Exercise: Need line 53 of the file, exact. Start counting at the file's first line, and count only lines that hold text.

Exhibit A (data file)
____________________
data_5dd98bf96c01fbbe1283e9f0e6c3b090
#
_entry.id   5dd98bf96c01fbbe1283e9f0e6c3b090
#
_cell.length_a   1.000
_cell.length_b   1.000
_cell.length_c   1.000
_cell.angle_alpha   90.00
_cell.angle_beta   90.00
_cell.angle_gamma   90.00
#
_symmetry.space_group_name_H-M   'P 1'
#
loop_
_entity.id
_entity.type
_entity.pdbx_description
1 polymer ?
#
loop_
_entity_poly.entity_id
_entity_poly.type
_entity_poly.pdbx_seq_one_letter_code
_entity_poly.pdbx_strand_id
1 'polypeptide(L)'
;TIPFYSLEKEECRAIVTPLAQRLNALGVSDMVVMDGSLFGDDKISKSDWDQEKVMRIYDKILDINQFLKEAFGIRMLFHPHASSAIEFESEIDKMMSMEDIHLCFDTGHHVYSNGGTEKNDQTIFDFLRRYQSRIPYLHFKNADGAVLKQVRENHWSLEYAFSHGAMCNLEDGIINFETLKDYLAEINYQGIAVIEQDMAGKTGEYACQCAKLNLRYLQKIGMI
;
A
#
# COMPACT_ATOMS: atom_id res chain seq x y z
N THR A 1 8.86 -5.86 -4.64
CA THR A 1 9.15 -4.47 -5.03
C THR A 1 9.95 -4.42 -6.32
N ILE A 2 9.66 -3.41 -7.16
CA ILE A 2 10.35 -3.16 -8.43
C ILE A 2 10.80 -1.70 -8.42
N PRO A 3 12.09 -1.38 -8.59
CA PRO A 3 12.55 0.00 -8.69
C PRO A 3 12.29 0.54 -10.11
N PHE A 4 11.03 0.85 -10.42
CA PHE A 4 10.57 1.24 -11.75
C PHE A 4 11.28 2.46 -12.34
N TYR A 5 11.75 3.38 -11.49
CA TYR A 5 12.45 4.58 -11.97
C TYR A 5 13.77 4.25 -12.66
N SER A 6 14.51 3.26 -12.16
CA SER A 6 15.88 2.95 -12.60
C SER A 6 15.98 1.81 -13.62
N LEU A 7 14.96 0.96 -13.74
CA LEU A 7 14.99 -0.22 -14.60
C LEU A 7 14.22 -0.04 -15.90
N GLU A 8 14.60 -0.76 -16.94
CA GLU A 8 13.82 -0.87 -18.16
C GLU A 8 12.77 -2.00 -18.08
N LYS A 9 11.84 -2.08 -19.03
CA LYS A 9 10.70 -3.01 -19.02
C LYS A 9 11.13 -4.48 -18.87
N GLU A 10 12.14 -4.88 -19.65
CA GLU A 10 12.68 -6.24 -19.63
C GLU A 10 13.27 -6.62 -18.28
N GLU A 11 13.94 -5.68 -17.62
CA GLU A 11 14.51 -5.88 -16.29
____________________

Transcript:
CA GLU A 8 13.82 -0.87 -18.16